It’s been a tough year for everyone, especially for the crabbing fleet in Alaska. Due to government-imposed lockdowns, Alaska Department of Fish and Game weren’t able to conduct their summer crab survey. Meaning this year, the captains will be fishing blind with no charts or guidance on where to find crab on the grounds – making an already challenging season even more difficult. It doesn’t take long for the captains to realize that they can’t start this season without a new approach.
Spearheading their defense is Captain Sig Hansen from the F/V Northwestern – who proposes a two-pronged plan to save the fishery. First, Sig needs someone who isn’t afraid to stick his neck out. And there is only one person that comes to mind – his good friend and legendary crabber Johnathan Hillstrand.
Johnathan would bring a massive operation, as commander of the F/V Time Bandit, and could provide a lifeline to help catch the fleet’s towering 5-million-pound fall season quota. But will Johnathan agree to come out of retirement? And leave behind everything and everyone he loves during such difficult times?
Sig’s second strategy goes against everything the old-time crabbers have ever done before – working together as a pack. It’s a huge risk and requires honesty and cooperation from everyone. But can the captains put the good of the fleet ahead of their own interests? Some of them have their doubts.
Just days ahead of the season launch, Captain Keith Colburn of the F/V Wizard has his own set of problems. His WW2-era boat is in need of maintenance, and the captain desperately needs a fruitful season to pay for his upcoming shipyard. Enter Captain Scott Campbell Jr. of the F/V Lady Alaska. Scott believes he has secret intel on where to find crab. Scott hatches a plan to share his intel with longtime rival Keith in exchange for quota. However, when he approaches him, things don’t go exactly as Scott had hoped.
On the F/V Saga, Captain Jake Anderson is back and aiming to secure more quota. But will this young captain be able to pull off a successful season when he’s come up empty in the past? Or will F/V Northwestern’s reserve captain, Mandy Hansen, enlist Jake in her own plan to tank their combined share of the total crab quota?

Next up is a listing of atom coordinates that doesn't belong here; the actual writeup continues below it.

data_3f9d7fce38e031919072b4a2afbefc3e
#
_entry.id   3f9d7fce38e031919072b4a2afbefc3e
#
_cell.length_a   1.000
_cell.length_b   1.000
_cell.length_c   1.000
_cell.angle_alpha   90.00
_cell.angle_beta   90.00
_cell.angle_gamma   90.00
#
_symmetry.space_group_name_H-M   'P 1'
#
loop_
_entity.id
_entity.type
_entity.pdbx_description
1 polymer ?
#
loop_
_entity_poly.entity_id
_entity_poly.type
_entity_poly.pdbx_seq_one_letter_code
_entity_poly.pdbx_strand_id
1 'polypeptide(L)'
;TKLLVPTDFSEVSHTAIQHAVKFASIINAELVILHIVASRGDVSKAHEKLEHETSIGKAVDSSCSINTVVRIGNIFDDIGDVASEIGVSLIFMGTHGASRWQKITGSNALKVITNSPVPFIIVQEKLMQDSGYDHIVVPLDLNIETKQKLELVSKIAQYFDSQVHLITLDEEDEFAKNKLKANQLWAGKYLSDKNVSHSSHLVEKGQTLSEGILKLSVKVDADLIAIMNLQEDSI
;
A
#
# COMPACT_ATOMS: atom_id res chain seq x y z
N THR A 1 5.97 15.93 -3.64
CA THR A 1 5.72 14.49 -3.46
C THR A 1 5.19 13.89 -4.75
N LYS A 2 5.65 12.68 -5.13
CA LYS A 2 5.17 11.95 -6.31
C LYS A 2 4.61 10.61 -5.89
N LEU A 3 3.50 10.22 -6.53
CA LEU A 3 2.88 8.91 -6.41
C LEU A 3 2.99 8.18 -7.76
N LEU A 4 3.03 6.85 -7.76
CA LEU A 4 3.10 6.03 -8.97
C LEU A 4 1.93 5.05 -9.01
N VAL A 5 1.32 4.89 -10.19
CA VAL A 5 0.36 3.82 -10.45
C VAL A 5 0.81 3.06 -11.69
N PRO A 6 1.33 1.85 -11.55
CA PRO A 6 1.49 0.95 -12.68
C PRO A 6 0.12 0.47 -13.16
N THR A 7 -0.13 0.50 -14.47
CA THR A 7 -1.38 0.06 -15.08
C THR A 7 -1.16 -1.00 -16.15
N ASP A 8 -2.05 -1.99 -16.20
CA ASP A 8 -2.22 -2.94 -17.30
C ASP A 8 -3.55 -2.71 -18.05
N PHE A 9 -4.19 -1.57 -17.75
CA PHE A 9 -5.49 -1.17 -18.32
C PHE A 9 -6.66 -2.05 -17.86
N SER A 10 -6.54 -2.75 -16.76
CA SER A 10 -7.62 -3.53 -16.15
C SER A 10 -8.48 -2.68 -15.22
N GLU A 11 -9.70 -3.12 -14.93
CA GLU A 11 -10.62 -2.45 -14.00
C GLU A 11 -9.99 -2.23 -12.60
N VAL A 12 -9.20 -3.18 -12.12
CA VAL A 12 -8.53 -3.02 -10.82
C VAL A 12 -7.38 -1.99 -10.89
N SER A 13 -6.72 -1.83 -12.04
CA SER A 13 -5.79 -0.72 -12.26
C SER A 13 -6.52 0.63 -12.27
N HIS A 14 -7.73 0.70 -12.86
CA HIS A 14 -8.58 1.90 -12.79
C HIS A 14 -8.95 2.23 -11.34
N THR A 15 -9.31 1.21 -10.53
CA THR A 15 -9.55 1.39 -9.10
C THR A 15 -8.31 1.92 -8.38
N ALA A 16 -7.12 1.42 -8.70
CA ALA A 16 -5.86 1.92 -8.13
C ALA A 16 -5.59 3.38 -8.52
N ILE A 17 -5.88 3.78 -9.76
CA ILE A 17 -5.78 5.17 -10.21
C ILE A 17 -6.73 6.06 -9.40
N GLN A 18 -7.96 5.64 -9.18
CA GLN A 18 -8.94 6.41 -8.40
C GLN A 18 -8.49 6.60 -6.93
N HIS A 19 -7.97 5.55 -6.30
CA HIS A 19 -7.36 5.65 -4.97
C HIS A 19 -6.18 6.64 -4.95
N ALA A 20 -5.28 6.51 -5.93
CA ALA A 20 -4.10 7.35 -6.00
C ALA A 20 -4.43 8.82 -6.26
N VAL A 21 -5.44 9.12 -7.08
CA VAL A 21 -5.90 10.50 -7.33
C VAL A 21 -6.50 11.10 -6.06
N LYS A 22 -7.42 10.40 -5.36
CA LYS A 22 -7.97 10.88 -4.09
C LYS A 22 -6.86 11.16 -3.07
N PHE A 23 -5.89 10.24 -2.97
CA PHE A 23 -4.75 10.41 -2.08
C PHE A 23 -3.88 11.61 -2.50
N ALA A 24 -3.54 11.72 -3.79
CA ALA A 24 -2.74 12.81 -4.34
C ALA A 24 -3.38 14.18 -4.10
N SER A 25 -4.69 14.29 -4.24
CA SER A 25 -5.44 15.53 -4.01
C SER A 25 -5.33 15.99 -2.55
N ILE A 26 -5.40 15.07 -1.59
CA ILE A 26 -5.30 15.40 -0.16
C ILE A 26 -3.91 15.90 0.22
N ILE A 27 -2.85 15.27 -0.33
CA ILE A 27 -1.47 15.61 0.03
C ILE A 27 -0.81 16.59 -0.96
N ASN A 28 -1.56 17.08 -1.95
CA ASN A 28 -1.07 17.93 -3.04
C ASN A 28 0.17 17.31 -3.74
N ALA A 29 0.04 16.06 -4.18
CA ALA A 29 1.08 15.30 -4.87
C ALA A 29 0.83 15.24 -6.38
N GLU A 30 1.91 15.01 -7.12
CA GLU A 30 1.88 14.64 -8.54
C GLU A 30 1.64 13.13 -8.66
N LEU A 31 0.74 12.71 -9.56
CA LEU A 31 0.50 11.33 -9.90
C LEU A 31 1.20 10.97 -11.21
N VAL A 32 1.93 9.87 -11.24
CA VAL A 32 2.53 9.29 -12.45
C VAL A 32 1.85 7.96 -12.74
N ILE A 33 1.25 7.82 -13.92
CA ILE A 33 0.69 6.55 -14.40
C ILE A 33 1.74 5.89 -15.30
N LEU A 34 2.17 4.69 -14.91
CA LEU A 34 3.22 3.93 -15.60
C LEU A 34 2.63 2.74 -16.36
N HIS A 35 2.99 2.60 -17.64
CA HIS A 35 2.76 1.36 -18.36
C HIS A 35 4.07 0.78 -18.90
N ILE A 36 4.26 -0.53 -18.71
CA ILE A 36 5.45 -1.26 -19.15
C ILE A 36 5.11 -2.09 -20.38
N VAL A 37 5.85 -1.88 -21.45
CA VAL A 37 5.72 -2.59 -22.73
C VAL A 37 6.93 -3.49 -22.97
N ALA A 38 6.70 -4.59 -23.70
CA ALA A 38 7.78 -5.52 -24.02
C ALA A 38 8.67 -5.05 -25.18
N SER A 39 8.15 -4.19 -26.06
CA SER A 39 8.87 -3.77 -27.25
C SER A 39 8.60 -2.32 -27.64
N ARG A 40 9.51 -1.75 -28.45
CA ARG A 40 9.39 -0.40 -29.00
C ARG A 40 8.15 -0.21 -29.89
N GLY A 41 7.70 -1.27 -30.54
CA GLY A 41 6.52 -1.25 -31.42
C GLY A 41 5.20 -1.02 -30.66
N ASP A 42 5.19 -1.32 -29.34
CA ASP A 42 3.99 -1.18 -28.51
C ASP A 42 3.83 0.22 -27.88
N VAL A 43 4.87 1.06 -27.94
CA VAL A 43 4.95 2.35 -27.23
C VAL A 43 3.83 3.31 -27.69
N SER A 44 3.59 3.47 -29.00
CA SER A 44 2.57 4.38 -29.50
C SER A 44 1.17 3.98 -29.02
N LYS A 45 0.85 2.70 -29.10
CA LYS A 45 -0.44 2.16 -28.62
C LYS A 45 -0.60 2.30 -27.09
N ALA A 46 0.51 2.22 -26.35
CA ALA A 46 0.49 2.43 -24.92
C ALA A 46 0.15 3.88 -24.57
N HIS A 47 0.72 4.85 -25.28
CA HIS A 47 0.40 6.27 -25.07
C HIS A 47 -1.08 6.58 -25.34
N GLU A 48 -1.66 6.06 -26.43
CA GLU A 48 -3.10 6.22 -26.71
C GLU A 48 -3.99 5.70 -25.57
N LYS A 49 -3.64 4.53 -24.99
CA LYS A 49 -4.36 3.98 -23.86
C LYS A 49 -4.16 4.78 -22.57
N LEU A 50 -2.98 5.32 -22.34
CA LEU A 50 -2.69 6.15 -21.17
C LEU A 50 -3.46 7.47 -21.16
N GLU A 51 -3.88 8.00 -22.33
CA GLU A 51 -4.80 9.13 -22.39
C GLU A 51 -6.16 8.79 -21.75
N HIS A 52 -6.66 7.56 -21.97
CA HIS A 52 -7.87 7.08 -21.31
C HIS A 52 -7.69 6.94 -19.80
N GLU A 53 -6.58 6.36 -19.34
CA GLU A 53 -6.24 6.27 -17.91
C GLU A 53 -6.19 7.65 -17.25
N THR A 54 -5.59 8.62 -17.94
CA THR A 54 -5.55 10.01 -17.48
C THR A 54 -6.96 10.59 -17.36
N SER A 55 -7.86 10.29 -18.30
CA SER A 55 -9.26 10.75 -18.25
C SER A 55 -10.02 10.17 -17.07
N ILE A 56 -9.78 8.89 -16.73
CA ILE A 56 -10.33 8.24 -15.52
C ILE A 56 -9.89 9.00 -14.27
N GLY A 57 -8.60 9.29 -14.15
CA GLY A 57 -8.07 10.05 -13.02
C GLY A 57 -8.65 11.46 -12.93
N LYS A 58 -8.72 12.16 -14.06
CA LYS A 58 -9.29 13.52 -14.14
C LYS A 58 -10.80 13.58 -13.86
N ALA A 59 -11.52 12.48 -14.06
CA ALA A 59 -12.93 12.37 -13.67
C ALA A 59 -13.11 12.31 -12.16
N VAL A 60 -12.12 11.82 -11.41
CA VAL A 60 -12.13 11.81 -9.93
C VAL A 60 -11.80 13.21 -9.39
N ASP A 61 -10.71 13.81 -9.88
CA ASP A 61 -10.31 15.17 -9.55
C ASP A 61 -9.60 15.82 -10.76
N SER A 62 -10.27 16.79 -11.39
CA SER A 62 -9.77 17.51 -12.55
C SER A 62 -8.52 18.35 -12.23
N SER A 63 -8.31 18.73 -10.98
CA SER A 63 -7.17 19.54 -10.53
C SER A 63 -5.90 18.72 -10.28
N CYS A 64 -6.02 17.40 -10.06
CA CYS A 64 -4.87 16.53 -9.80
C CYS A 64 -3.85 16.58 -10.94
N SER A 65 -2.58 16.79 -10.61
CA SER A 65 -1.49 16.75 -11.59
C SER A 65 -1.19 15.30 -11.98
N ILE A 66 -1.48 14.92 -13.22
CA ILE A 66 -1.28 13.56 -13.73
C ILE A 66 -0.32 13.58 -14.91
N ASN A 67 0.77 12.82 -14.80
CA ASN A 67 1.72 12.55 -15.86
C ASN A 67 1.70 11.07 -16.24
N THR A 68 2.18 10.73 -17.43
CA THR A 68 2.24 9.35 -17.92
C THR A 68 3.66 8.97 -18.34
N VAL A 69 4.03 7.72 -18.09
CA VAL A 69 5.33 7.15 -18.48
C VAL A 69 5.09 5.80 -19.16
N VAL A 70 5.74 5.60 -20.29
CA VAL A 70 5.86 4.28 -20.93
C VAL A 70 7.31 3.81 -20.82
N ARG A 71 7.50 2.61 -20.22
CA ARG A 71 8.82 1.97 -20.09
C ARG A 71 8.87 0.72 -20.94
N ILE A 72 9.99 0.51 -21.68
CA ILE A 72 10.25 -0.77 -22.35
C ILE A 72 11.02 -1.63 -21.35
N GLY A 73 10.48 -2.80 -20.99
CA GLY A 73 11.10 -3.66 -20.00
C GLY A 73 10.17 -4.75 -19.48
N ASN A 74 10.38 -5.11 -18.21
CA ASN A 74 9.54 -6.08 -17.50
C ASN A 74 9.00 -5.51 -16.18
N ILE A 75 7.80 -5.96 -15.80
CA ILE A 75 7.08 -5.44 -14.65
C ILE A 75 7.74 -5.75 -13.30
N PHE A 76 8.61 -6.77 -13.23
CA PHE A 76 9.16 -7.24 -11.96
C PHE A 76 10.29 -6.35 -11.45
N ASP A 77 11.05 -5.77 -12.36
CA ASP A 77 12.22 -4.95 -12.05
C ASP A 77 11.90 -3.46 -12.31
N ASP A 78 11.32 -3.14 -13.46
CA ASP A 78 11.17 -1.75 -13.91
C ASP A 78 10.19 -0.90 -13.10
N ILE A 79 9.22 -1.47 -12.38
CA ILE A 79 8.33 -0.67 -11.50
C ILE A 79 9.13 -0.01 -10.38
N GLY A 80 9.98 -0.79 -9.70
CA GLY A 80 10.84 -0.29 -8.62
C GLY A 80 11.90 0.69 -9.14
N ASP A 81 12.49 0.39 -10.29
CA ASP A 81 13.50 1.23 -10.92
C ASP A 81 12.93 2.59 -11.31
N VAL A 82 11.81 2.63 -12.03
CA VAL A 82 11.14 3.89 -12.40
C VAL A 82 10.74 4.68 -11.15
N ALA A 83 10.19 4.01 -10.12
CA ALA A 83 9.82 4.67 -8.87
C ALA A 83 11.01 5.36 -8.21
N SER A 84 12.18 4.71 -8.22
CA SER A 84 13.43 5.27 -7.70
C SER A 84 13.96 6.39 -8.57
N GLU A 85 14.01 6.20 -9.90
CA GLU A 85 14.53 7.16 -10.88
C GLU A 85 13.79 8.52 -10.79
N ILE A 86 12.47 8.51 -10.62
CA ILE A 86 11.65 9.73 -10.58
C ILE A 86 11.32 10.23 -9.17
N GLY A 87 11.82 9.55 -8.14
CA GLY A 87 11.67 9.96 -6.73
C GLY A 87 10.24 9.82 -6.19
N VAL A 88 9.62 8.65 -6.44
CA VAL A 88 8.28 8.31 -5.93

Also returning this year are Captains Josh Harris and Casey McManus of the F/V Cornelia Marie. This year, they struggled to find a strong crew and must call upon their business partner Jeff Silva from Hawaii to join them. Though Jeff proves that he puts the green in greenhorn shortly after setting sail.
Finally, rounding out the fleet this year is Captain Wild Bill and the F/V Summer Bay. His crew has faced incredible loss this past year including the passing of deckhand Mahlon Reyes, who suffered a deadly heart attack at the young age of 38 years old. Bill and his crew honor Mahlon’s memory by giving him a proper fisherman’s burial at sea before setting off on the new crabbing season. But just as they attempt to leave the dock, crew member Nick McGlashan suddenly falls ill with a fever. Will Bill even be able to leave in time? Or will he be out of the fishing game for good this season as his crew must isolate from each other?
Forty-foot waves, government shutdowns, global pandemics and hurricane force winds are just a few reasons that no season is ever the same. DEADLIEST CATCH returns for its 17th season facing even more challenges than ever before. Will the legends step it up? Or will the pandemic and its aftermath decimate the crabbing industry for good, like so many other businesses?
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DEADLIEST CATCH is produced for Discovery by Original Productions, a Fremantle company. For Original Productions, Executive Producers are Jeff Hasler, Brian Lovett, Ernie Avila, Arom Starr-Paul, Thom Beers and Co-Executive Producers Johnny Beechler and Geoff Miller. For Discovery, Executive Producers are Joseph Boyle and Bill Howard with Coordinating Producer Cameron Doyle. To learn more, go to www.discovery.com, on Facebook at Facebook.com/discovery and on Twitter @Discovery.